The analysis of the scientific grounds for clinical decisions and knowledge of Health Economy by nurses contribute to the practice of their attributions and to decision-making in nursing care(7). Nurses are able to articulate the value and the relationship of costs, time, and efficacy of the clinical practice procedures to improve the care provided(8).

The economic assessment of health technologies provide information to guide the health professionals on the need and means to reduce costs within the health system by making the best choice in terms of technology considering the lowest cost and the greatest effectiveness for the treatment of venous ulcers(8).

The effectiveness of the use of PRP in venous ulcers was assessed in three international clinical trials(9-11), and the outcome of complete healing was found in 50.11% of the venous ulcers treated with PRP versus 48.24% in the control group(9-11).

There are few studies on the cost of treatment with PRP in venous ulcers; in fact, there is only one cost-effective analysis comparing the standard treatment for venous ulcers (cleaning, necrotic tissue debridement, prevention, diagnosis, and, if appropriate, treatment of infection and application of materials to cover the wound) with PRP(12). In Brazil, there is no evidence on the cost of this technology for the treatment of venous ulcers.

Therefore, this study arose from the need of contributing with a cost-effective assessment of two technologies for the treatment of venous ulcers, in order to provide evidence for decision-making of nurses and managers and to contribute to the development of new investigations on the topic.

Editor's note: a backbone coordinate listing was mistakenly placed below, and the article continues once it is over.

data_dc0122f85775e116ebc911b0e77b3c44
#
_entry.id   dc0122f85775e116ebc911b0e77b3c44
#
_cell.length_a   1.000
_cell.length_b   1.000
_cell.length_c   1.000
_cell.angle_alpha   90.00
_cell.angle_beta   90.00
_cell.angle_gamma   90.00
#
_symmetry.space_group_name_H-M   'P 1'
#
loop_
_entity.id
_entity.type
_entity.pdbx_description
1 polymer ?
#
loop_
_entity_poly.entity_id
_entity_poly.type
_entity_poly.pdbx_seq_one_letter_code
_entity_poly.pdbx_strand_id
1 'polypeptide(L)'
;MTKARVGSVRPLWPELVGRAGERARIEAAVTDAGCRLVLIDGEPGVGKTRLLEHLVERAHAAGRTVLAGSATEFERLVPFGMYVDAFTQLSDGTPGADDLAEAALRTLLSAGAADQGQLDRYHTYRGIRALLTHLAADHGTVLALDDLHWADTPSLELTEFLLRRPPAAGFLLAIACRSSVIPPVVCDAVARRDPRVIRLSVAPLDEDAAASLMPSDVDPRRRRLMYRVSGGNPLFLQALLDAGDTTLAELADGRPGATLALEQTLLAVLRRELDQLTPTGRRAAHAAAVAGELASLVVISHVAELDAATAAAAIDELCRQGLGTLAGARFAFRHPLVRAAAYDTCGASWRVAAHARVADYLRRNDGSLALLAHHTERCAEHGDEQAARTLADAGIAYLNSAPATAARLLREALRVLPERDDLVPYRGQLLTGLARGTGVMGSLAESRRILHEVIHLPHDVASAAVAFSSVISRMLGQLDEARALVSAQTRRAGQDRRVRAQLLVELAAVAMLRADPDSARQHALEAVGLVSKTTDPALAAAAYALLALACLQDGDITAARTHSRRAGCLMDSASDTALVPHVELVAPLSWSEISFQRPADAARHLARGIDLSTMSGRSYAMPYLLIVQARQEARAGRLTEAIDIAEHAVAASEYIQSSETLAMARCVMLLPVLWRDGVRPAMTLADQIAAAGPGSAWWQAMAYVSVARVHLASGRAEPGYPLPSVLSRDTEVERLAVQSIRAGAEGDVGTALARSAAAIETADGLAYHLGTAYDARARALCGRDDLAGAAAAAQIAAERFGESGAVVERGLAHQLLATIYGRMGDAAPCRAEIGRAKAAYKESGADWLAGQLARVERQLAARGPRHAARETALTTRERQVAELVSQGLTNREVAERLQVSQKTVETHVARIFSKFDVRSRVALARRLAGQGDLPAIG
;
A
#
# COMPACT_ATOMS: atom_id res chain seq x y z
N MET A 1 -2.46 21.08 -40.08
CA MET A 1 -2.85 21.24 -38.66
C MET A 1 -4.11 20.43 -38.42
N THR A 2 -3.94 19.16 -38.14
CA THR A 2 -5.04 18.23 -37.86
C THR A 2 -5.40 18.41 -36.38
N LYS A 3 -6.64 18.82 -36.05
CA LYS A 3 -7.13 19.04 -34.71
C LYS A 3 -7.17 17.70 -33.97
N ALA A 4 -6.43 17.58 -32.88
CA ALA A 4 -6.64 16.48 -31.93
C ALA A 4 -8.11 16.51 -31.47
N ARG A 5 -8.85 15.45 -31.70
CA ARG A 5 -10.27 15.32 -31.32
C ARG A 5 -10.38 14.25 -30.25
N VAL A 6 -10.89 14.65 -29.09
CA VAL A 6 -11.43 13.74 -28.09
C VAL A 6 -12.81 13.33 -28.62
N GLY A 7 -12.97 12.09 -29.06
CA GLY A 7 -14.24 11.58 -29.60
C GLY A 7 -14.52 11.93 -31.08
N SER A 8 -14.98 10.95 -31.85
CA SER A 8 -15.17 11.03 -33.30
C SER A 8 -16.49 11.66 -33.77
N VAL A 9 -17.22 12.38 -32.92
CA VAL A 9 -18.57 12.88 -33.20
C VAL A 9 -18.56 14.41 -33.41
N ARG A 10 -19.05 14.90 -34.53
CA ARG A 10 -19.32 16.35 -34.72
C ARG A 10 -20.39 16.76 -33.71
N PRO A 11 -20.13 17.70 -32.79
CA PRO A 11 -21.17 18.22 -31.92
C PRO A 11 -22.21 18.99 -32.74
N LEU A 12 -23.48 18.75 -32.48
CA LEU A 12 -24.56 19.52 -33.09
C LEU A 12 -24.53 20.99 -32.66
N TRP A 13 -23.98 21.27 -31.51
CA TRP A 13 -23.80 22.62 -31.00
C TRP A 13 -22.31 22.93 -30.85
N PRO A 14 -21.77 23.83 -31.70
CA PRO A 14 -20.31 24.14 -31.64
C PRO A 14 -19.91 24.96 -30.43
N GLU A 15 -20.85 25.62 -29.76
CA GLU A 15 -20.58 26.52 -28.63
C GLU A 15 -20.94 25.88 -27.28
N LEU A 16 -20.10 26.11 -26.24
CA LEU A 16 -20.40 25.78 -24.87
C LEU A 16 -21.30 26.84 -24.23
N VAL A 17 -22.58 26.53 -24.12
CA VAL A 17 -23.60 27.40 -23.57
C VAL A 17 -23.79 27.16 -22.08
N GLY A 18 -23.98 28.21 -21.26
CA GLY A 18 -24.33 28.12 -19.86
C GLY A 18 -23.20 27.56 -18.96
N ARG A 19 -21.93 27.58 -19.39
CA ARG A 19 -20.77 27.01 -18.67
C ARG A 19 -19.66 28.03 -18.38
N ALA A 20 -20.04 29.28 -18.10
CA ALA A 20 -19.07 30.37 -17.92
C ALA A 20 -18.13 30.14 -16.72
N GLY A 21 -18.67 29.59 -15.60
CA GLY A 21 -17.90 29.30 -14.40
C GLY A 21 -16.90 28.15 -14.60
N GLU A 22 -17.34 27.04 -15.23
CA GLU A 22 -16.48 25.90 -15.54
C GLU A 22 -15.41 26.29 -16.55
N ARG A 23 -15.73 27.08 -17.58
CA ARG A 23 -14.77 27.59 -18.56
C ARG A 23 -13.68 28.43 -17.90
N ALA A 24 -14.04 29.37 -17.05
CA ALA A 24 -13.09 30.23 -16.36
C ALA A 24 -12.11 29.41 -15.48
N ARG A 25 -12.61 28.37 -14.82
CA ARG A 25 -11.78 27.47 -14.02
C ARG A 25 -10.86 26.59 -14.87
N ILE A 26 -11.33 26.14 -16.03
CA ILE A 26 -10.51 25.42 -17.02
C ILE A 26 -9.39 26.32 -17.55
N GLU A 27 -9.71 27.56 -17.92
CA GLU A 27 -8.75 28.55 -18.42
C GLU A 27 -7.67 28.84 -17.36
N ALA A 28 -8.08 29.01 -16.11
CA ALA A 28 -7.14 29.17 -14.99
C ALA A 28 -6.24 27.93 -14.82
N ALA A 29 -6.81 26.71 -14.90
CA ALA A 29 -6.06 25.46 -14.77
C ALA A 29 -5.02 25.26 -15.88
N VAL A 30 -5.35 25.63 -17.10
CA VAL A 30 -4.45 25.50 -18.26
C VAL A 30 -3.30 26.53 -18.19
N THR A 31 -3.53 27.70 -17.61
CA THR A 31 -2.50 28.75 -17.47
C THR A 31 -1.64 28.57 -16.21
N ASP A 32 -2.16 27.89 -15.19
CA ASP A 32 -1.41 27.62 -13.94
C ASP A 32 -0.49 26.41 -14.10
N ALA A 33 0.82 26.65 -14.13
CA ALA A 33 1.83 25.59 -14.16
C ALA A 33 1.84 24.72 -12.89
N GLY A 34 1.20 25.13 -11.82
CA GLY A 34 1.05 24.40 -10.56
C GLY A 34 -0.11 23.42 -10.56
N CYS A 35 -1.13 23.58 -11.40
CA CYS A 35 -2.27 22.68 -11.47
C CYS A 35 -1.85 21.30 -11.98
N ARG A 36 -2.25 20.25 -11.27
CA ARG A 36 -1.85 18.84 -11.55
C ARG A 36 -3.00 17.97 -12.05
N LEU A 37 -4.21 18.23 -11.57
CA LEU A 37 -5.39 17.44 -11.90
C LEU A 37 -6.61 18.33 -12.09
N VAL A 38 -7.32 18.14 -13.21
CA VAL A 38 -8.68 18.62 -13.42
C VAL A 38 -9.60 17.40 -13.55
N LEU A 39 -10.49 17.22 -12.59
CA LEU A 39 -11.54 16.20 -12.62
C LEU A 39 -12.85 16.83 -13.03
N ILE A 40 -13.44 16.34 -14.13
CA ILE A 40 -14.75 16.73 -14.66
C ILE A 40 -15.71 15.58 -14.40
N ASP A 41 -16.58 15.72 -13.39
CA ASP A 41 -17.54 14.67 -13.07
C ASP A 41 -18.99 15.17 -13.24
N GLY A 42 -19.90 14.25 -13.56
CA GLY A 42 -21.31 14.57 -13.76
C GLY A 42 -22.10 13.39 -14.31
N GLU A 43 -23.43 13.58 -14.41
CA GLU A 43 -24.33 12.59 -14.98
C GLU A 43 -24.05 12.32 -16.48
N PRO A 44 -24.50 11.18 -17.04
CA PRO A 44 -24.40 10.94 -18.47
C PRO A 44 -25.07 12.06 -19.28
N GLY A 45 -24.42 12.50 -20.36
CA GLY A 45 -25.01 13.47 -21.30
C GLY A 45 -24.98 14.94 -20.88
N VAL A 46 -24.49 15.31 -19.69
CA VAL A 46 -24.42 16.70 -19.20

Objective: To assess the viability of the treatment of venous ulcers with PRP.




This is a case series of an integrated project on PRP that will conduct a controlled randomized clinical trial. A pilot study was conducted in order to make adjustments to the research protocol of this trial. Descriptive case series studies comprise from three to ten cases and present a detailed report of the disease and of the treatment, allowing for future larger investigations and more elaborate study designs(13).

A pilot study is a small-scale test that will be used to adjust the procedures, materials and methods proposed for the investigation(14). The mini-version of the complete study comprises the execution of all the procedures foreseen in the methodology so as to predict results, evaluate the viability of the collection methods in each execution phase, and address the issues requiring review and improvement(14).

The study was conducted in the wound outpatient clinic at a university hospital in the state of Rio de Janeiro, Brazil, from May to September 2016. With a sample of three participants, allocated after randomization, two for the intervention with PRP and one for control with Petrolatum® gauze.